Why chas­ing mar­ket trends is a bad in­vest­ment strat­egy

The JSE shed 6.5 per­cent within two days of the Brexit an­nounce­ment, leav­ing many in­vestors un­sure whether to weather the storm or move to cash. Some num­ber-crunch­ing by an in­vest­ment ac­tu­ary in­di­cates that you should sit tight. Mark Bechard re­ports

Weekend Argus (Saturday Edition) - - PERSONALFINANCE -

Has Brexit left you feel­ing pan­icky about your in­vest­ments? Do you think you should sell out of volatile eq­ui­ties and head for the calmer wa­ters of cash? Your best re­sponse might be to do noth­ing, be­cause the lat­est re­search sug­gests that in­vestors pay dearly when­ever they try to time the mar­kets.

“When mar­kets crash, as we’ve seen since the Brexit an­nounce­ment, our first in­stinct is to panic and with­draw, just as we are tempted to chase re­turns when mar­kets are run­ning. How­ever, this of­ten means that you will end up buy­ing high and sell­ing low. The best thing you can do for your money is to spend time in the mar­ket, rather than try­ing to pre­dict what will hap­pen,” Hilde­gard Wil­son, a mem­ber of the Ac­tu­ar­ial So­ci­ety of South Africa’s in­vest­ment com­mit­tee, says.

To il­lus­trate the im­por­tance of spend­ing time in the mar­ket rather than try­ing to time the mar­ket, Wil­son did some cal­cu­la­tions around one of the big­gest mar­ket crashes in re­cent years – the 2008 global fi­nan­cial cri­sis – to show how your in­vest­ment choices af­fect the out­come. She an­a­lysed four dif­fer­ent sce­nar­ios in which the de­ci­sion to stay in­vested or to chase mar­ket trends had a sig­nif­i­cant im­pact on re­turns.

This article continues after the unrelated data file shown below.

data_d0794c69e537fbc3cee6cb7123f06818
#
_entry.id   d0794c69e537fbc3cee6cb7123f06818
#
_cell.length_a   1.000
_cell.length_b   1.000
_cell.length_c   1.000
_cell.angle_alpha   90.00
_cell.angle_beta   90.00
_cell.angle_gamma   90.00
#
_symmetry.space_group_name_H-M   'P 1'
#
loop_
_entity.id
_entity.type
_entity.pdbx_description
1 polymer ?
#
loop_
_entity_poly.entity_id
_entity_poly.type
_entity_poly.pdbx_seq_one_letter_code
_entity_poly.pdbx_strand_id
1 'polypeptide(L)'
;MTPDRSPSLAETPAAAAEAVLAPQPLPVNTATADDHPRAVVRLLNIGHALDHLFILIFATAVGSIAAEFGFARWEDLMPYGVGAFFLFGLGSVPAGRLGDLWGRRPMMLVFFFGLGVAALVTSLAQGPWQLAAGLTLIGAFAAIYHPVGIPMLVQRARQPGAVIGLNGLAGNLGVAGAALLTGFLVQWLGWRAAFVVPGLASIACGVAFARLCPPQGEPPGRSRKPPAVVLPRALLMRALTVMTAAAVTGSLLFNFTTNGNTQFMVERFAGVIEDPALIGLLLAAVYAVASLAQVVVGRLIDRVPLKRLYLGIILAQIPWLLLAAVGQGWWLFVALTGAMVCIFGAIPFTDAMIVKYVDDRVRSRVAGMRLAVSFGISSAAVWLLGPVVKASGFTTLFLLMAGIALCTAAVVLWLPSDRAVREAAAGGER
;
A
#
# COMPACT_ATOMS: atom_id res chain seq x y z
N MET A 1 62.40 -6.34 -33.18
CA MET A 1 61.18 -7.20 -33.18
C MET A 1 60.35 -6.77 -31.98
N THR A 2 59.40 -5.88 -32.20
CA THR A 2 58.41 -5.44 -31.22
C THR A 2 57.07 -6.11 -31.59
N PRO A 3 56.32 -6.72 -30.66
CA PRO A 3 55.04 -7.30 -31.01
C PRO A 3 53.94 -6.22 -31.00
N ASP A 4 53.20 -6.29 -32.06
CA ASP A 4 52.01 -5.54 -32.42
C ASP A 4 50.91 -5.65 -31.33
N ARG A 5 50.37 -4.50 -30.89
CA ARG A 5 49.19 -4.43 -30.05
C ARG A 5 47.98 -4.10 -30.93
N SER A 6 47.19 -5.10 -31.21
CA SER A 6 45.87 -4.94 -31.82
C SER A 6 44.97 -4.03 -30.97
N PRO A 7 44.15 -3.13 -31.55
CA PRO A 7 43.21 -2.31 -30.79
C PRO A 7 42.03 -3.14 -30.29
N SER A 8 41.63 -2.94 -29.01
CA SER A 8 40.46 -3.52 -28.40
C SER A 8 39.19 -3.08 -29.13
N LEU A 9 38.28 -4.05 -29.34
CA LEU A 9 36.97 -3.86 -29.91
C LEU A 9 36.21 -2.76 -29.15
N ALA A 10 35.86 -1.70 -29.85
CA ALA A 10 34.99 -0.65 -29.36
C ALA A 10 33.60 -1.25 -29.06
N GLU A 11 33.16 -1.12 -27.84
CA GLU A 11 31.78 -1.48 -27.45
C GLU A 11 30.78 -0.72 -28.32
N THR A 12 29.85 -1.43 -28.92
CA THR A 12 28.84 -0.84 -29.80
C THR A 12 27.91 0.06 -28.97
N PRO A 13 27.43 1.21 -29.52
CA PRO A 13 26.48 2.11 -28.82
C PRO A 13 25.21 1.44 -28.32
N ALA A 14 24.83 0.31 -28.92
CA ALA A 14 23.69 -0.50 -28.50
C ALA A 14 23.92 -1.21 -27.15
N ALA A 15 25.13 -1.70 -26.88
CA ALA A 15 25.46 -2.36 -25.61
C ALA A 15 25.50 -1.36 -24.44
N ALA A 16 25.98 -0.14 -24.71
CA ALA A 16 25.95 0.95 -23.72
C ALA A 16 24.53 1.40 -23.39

You in­vested R10 000 in a South African multi-as­set high-eq­uity fund on Jan­uary 1, 2008. Th­ese unit trust funds in­vest in eq­ui­ties, listed prop­erty, bonds and cash, ac­cord­ing to the fund man­ager’s dis­cre­tion. They can have a max­i­mum eq­uity ex­po­sure (in­clud­ing in­ter­na­tional eq­uity) of 75 per­cent and a max­i­mum listed prop­erty ex­po­sure (in­clud­ing in­ter­na­tional listed prop­erty) of 25 per­cent.

Shortly af­ter you in­vested, the sub­prime mort­gage cri­sis in the United States sparked panic among in­ter­na­tional in­vestors, re­sult­ing in a mass sell­off in emerg­ing mar­kets, such as South Africa. The FTSE/JSE All Share In­dex (Alsi) lost a huge amount of value from the end of 2008, reach­ing a low in early March 2009, be­fore ral­ly­ing, with growth of 53.1 per­cent by the end of that year.

The Alsi gained 121.97 per­cent in value in the eight years be­tween the be­gin­ning of Jan­uary 2008 and the end of De­cem­ber 2015, or an average of 10.48 per­cent a year.

In this sce­nario, you stayed the course through all the mar­ket’s ups and downs un­til De­cem­ber 31, 2015. Based on the average re­turn (net of fees) of the South African multi-as­set high-eq­uity sec­tor, your in­vest­ment more than dou­bled to R20 542 over the eight-year pe­riod. You made an average an­nual re­turn of 9.42 per­cent, while the average an­nual in­fla­tion rate over the pe­riod was 5.87 per­cent.

The bot­tom line: you more than dou­bled the value of your in­vest­ment, which, on average, out-per­formed in­fla­tion by 3.55 per­cent a year.